Industry observers agree that social media platforms have exacerbated recent bank runs, but disagree on how much.

There is plenty of blame to go around for the fatal run on Silicon Valley Bank. Rapidly rising interest rates that plunged the value of the bank’s bonds, failing bank management and a lack of urgency among Federal Reserve supervisors have been cited as causes.

But megaphone that Twitter gave to bank depositorswho were mostly venture capitalists and start-up founders, announcing that they were pulling their money out of the bank helped accelerate the run on the bank, according to university professors who analyzed tweets posted about banks in mid-March.

The authors of the paper“Social Media as a Bank Run Catalyst,” analyzed more than five million tweets posted about a small number of banks in mid-March, looking for groups of words related to bank runs, including “withdraw,” “withdraw” and ” go out.”

“A central insight is that SVB faced a novel channel of bank run risk that is unique to the social media era,” the researchers wrote. “SVB depositors active on social media played a central role in the bank run.”

The findings are worrisome, the academics say, because some social media posts are inaccurate, so misinformation could lead to bank runs.

The Federal Reserve’s report last week reviewing its own supervision and regulation of Silicon Valley Bank also said that social media was the cause of the bank run.

“The combination of social media, a highly interconnected and concentrated depositor base, and technology may have fundamentally changed the speed of bank runs,” Michael Barr, the central bank’s vice president for supervision, wrote in the report. “Social media allowed depositors to instantly broadcast concerns about a run on the bank, and technology enabled immediate withdrawals of funds.”

Twitter’s role

Industry observers agree that social media platforms have exacerbated recent bank runs, but disagree on how much.

“As much as social media has played a role in influencing politics and, to some extent, the outcome of an election, we would be foolish to think that the banking industry will be immune,” said Theo Lau, co-founder of Nonprofit Entrepreneurship. conventional. “Social media algorithms, especially Twitter, are designed to amplify certain messages to get traction, and I think that has contributed to the turmoil in recent bank failures.”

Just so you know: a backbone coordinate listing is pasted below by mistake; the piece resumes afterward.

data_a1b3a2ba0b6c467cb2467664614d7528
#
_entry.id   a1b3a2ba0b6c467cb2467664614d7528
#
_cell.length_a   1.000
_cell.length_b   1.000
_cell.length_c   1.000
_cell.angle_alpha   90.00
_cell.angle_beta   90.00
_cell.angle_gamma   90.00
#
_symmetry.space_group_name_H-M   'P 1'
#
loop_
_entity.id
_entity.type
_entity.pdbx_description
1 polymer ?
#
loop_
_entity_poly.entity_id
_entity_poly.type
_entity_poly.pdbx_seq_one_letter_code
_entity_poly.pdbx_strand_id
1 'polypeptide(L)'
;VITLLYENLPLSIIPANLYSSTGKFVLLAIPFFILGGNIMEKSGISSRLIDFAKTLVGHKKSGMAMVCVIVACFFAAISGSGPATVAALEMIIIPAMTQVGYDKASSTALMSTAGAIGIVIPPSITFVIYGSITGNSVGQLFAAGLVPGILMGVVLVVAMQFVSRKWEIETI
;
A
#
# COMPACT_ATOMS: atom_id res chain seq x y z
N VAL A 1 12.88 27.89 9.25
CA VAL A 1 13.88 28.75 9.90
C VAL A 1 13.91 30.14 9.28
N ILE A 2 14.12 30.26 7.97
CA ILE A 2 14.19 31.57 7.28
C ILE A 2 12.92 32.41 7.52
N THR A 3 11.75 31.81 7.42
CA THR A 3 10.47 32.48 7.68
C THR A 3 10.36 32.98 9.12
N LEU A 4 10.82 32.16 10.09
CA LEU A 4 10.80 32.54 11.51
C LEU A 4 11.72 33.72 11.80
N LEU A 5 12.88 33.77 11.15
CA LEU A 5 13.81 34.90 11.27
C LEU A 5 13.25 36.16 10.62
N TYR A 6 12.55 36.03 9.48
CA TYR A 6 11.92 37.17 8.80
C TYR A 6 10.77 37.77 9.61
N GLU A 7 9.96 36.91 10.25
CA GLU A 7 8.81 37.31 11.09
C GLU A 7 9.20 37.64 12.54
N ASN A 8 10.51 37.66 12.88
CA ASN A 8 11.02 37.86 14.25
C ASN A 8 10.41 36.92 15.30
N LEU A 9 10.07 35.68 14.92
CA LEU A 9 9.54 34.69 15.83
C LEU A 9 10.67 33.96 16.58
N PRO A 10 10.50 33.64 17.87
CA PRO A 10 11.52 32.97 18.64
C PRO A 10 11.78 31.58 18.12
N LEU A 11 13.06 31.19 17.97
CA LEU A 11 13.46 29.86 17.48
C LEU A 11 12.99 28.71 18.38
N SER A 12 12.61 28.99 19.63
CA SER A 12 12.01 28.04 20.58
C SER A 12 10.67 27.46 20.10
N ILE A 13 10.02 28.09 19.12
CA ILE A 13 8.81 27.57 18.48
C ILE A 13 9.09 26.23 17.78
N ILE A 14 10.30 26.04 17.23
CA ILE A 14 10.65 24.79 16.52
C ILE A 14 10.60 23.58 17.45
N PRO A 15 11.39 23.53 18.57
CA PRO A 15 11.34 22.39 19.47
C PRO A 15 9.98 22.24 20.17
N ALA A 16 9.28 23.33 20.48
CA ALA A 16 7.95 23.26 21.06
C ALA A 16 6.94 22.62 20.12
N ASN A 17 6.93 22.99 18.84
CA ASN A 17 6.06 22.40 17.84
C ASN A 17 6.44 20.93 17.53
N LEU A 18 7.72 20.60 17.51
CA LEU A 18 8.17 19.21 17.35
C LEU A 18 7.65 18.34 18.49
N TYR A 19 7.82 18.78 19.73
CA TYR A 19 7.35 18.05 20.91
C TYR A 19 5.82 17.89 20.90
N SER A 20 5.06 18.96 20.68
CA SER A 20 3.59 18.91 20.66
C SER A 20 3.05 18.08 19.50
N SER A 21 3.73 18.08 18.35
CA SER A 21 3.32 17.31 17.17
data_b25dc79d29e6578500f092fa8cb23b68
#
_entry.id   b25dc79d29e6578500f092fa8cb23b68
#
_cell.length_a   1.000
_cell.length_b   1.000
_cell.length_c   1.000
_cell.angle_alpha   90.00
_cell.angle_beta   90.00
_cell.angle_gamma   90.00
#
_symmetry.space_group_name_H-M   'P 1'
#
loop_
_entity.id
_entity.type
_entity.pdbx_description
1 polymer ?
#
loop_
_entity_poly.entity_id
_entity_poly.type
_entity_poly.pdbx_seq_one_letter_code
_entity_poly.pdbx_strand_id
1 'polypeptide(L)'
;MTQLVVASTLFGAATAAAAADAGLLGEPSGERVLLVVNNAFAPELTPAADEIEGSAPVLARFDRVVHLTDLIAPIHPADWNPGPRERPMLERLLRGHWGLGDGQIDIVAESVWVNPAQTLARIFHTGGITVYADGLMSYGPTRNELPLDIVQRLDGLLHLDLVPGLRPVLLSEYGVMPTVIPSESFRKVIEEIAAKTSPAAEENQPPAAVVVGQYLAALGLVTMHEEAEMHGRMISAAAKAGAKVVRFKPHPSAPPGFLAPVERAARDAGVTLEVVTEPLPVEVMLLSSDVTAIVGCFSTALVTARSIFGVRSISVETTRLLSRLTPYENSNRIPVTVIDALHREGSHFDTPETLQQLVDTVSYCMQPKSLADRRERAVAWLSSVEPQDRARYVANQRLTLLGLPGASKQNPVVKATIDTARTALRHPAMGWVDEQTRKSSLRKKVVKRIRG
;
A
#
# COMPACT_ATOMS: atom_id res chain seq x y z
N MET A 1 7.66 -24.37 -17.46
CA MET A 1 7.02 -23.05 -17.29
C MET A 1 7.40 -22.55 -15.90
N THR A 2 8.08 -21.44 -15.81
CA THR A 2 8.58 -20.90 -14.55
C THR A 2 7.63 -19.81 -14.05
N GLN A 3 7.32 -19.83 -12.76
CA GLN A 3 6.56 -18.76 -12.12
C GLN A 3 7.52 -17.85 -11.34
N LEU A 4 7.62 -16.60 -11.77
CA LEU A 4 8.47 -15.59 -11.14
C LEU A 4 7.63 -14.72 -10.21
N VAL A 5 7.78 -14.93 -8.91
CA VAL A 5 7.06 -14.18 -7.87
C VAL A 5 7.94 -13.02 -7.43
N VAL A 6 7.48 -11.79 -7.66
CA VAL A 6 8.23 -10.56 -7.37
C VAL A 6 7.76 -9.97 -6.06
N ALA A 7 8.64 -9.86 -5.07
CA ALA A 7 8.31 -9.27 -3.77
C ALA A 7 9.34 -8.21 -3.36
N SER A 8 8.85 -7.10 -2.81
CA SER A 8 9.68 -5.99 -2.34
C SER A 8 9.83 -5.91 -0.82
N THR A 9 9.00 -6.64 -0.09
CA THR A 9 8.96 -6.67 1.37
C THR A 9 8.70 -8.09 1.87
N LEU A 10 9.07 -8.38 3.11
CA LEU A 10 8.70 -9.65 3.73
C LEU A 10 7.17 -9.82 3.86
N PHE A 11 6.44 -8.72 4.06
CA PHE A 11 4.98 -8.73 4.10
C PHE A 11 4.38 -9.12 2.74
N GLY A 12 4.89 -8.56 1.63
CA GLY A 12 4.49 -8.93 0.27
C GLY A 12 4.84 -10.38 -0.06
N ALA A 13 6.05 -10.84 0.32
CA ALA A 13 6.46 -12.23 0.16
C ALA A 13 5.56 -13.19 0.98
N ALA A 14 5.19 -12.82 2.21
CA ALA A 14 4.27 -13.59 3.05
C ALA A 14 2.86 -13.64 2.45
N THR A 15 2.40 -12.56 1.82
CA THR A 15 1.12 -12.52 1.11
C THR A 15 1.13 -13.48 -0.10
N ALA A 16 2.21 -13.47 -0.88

But the people who create the tweets also have a responsibility, Lau said.

“The freedom to tweet and write comes with responsibilities,” he said. “Unfortunately, that’s not something everyone abides by. There’s no shortage of clickbaits and messages designed to get attention. Everyone can create sensational stories and headlines with or without merit, and we’ve all become happy. Social media can be used to unite for a good cause, and divide as in the case of politics”.

Twitter’s purpose is to share information as quickly as possible, said Lincoln Parks, former vice president of innovation and strategy at Heritage Southwest Bank and current co-founder of digital marketing firm Lincoln James.

“So I can’t blame Twitter entirely, but rather those who use the platform in ways that can be harmful,” he said. “For example, when the first ‘get your money’ tweet is sent, if this person is a respected professional in the industry, unfortunately, people will act before they think, and that’s the nature of influencers.”

The academic report was unable to establish a direct correlation between tweets and deposit outflows because banks only report deposits on a quarterly basis, bank attorney Todd Phillips said.

But it’s clear that the tech founders and venture capitalists who were Silicon Valley Bank clients moved like a herd because they were all getting information from the same places, he said.

“Whether those places were Twitter, their private WhatsApp channels or Slack channels, I don’t think the public can really tell,” he said.

Phillips sympathizes with the depositors who contributed to the run.

“If everyone had stayed together, the bank would have been better off,” Phillips said. “But do I want to risk trusting other people when it could possibly put my business at risk? It’s very much a prisoner’s dilemma. And when my business is on the line, I understand why people ran away.”

A risk for other banks?

Silicon Valley Bank was unusual in that it had a client base intensely concentrated among startup founders and venture capitalists. Banks with more diverse customers should have less trouble with Twitter-driven bank runs.

“If you go to a community bank in Kansas City that has a lot of depositors who are farmers, they’re not going to be talking to each other all day every day because they’re going to be out doing their job,” Phillips said.

Still, the article’s authors say other banks face similar risks.

To fight back, banks need to respond to claims made on social media through a corporate voice, Parks said.

“Banks need to invest more in social media training to help executives, middle managers and employees learn how to handle these types of stormy situations,” Parks said. “I don’t think you can avoid this. You need to respond effectively on social media, use the channels to tell the bank’s story, and protect your reputation with listening tools that constantly scan and listen for the bank’s name across all media platforms. social”.

By admin

Leave a Reply

Your email address will not be published. Required fields are marked *